Friday, 7 March 2014

Rétro: the way we shoot, or the way we shot?

A couple of years ago, beginning with the Olympus E-M5, a new kind of cameras appeared out of nothing,  looking like the old reflex cameras of the film era, with a central hump and a wheel, as if camera makers had a nostalgia of when cameras made of metal, and everything was done by hand.

With the exception of the Nikon Df  35mm  however the new cameras are all mirrorless. They don't even have a pentaprism inside the hump, but an  Electronic ViewFinder. So why go back to the controls of a bygone era?

Now I will briefly introduce one of the latest models, the Fuji X-T1, allegedly one of the most desirable of the season. 

All made in metal (Magnesium body, Aluminum wheels) with a 16 Mpx sensor of the Xtrans CMOS kind with primary color filter, it has a different array of photosites than other APS-C sensors, supposedly giving  a better tonal control and sensitivity.

Typical of the Fuji X cameras is to have traditional controls, with a Film simulation processor that gives you the old Velvia and Provia Film kind of signature. The images look very film like, with deep shadows and sumptuous colours.

The X-T1 the camera goes to even greater lengths to simulate a reflex camera, with a surfeit of *three* controls wheels on top of the camera. 

 Olympus, Panasonic and Sony  instead have one P-A-S-M wheel and two unlabeled wheels to control Aperture and EV correction.  Instead the Fuji has a dedicated wheel for shutter speed, another wheel for  EV correction one with +/-  marks and a third ISO wheel, with a scale for sensitivity. The Fuji lenses also have an Aperture scale.

Exactly like the manual cameras of 50 yrs. ago, where you set the Triangle of Exposure  by hand, and could tell how the camera was set just by looking at the controls.The Triangle of Exposure however has changed:

Now the question: is it better to shoot the retro way, or  the Auto way? With a Fuji  you can prepare the camera *before* the shot  and remember how it is set, even when shut down.

In my Olympus I have no way to remember how it is set. Instead I must  put it on and watch inside the EVF the exposure values; or leave Auto-everything do its thing.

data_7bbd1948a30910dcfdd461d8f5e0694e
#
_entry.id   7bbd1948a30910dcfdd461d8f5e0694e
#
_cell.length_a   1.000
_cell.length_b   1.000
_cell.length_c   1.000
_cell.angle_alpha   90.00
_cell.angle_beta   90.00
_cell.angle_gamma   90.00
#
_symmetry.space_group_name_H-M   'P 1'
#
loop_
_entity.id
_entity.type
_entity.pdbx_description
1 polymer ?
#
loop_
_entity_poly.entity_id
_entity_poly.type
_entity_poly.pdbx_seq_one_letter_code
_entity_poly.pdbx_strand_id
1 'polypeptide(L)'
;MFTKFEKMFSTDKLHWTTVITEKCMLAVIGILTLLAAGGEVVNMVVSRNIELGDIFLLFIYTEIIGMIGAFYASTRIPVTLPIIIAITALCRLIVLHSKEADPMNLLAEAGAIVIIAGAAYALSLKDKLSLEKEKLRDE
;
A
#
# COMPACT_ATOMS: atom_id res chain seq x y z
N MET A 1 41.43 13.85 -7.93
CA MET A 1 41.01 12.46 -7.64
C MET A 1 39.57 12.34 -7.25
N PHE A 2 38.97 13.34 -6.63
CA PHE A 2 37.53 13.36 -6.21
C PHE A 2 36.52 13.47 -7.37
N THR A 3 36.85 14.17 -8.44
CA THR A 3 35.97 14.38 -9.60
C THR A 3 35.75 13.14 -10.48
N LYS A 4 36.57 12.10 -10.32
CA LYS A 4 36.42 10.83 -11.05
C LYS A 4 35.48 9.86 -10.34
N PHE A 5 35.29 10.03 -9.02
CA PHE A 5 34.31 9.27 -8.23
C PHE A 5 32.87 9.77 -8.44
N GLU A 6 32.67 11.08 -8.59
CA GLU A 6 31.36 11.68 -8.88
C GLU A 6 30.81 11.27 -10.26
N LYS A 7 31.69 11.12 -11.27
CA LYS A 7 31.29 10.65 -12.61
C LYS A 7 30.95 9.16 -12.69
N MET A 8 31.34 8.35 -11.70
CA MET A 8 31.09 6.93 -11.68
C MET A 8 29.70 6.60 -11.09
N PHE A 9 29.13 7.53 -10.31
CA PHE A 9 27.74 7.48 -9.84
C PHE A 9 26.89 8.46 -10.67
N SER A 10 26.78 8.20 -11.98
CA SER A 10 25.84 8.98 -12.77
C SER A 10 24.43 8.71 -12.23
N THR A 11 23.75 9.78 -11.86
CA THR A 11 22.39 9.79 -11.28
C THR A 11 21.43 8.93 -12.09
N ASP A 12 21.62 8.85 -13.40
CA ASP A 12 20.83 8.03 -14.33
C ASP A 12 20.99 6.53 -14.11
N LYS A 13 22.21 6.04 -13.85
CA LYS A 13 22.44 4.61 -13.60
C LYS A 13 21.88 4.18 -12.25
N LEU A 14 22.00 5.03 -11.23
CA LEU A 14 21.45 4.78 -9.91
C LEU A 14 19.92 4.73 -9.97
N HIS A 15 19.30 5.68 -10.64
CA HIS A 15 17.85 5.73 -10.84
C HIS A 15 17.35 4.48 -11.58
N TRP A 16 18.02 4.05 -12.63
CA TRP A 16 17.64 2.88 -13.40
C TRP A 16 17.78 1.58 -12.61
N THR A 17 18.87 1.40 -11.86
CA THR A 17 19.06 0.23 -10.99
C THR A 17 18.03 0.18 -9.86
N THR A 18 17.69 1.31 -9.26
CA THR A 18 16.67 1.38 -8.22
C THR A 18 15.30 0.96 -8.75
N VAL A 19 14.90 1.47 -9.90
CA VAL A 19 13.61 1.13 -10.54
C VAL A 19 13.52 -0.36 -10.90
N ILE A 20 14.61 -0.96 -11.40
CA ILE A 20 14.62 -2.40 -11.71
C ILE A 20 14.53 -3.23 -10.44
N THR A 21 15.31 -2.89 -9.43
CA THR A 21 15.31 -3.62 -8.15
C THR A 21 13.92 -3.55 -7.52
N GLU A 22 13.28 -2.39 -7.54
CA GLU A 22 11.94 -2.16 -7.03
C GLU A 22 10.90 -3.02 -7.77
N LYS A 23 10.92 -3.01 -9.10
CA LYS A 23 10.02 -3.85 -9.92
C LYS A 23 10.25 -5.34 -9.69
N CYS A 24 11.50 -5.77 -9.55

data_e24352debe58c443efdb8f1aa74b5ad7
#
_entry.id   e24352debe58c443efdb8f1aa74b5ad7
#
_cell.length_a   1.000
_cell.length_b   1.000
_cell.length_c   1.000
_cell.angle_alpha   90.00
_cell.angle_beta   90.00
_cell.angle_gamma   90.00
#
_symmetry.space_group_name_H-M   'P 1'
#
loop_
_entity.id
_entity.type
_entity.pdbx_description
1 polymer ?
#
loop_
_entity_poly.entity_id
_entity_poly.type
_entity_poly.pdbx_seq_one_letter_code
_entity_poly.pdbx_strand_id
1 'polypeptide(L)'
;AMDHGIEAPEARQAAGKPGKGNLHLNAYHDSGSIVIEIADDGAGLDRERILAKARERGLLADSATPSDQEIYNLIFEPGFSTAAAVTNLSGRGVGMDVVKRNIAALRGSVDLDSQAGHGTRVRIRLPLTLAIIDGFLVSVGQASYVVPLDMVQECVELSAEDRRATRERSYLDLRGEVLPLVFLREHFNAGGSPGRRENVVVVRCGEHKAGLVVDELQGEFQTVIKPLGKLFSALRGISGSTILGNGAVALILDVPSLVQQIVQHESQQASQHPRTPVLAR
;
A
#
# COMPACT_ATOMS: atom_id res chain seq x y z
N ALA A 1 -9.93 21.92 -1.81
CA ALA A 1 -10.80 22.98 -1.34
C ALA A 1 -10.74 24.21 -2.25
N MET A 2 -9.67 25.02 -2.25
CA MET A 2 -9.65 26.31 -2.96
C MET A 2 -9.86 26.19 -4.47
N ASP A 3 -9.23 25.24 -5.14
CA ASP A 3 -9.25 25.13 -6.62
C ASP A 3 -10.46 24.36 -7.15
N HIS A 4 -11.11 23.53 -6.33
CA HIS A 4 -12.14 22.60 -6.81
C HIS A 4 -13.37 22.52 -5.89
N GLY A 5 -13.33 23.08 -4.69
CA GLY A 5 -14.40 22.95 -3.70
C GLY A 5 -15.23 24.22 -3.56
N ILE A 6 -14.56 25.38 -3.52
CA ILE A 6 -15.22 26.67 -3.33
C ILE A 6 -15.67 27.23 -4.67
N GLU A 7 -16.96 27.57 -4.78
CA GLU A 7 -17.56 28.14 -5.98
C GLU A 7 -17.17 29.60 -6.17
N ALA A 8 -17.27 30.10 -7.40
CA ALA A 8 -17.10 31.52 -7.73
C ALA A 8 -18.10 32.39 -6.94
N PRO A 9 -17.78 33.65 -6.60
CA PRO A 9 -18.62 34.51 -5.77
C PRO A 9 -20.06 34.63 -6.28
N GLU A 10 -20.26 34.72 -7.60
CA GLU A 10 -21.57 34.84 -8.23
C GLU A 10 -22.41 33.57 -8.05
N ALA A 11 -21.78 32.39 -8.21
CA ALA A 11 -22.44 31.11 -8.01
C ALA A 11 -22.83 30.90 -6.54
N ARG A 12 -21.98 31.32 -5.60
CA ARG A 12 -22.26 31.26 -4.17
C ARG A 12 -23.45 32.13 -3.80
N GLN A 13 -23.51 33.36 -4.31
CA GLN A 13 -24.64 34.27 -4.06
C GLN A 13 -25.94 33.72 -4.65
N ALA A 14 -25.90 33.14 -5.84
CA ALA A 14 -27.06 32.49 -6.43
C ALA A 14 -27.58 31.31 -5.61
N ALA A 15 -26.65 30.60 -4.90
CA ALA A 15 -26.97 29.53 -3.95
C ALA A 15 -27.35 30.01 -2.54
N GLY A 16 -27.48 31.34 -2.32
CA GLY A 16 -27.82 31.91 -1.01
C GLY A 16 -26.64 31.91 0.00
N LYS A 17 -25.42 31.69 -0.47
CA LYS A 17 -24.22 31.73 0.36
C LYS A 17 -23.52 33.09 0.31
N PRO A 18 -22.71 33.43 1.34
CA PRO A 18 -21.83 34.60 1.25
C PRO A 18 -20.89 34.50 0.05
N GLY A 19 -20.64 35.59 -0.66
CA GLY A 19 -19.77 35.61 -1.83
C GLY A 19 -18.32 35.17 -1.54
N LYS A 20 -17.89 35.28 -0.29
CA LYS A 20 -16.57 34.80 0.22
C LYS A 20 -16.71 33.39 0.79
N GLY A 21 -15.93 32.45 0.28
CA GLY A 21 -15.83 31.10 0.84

The final result is the same, but clearly there is a 'haptic' pleasure in using the Fuji wheels with all the old marks of a long time ago. One feels a bit like a goldsmith.

Here is a Hands On review:

There are counters too, though. The ISO wheel has a lock button, which is is quite hard to budge.The EV correction wheel is rigid, so you lose precious time to set it, with a loss of precious instants. 

My main objection is that when I don't shoot in A, like Aperture priority, I use P like Program and Auto ISO.

This way I have maximum shooting speed for my street scenes that require 'the decisive instant'. To me manual controls  are wasted. I prefer to leave the camera 'gain'  by itself according to its own  tone curve, with minimal corrections of the EV wheel, in case the shadows are to deep.
This way I have maximum operational speed, and usually a good interpretation of the scene.

 Setting the camera rigidly for a set scene won't do. It might even prevent a timely shot.

50 years ago when the Fuji type of controls saw the light all the cameras were Manual. By the beginning of the Vietnam war, Nikon  launched the first lightmeter coupled to Aperture,  and war reporters readily adopted it.

It  was cumbersome: in the VF you had to collimate a needle on a mark, the needle position varying according to the shutter speed chosen on a wheel, or the aperture mark on the lens. 

Additionally there was no AutoFocus, you had to manually set the focus, and choose the right  Depth Of Field, according to scales on the lens.

In fact if one thinks of what cameras can do today automatically, you'd think that one had to be a magician in those days to operate a camera quick enough to get a keeper.

There was a price to pay. When a few years ago I decided to scan and digitize my old slides, some of which I had sold to newspapers, what a shame it was to notice that most of them were slightly out of focus. My sight and handshake had limits that the electronic pixel-peeping  had revealed.

This would never do today. With my Olympus I have one of the fastest AF of the industry, and the best electronic stabilizer, a 5 axis one, which ensures perfect crispness.

The lightmeter works almost by magic, I have tons of sensitivity for low light, and even the most tricky of measures, White Balance, works remarkably well in artificial light, giving pleasing skin tones.

I take therefore full advantage of the operational speed of the camera, and often shoot from the hip unnoticed, trusting all the auto controls and especially the blazing AF. People simply don't have the time to notice me. 

In fact, I wonder, would I ever  benefit from the scales of the Fuji when shooting from the hip? Usually I have no time at all to check the controls. Everything happens so fast with chance meetings, that I must rely on intuition and automation.

Here is an interesting comparison between a Sony A7, a GH3, and a Fuji X-T1:

As you see they are basically even. I am not really losing anything.

To me Rétro is just a figure of speech nowadays, mere designer rhetoric to bait the noobs.

I don't doubt that Fuji will meet the  shooting way of a lot of trendy customers, but for me I prefer the faster approach of m4/3 cameras. 

m4/3 are not Art or Landscape Cameras like the Fuji , they are Reportage tools, allowing blazing reactions and basically that's how I work. When catching the decisive moment, one cannot think twice. Machine speed is a godsend.

You can see some of my Street work here:

People and Street

You can buy the X-T1 at Amazon

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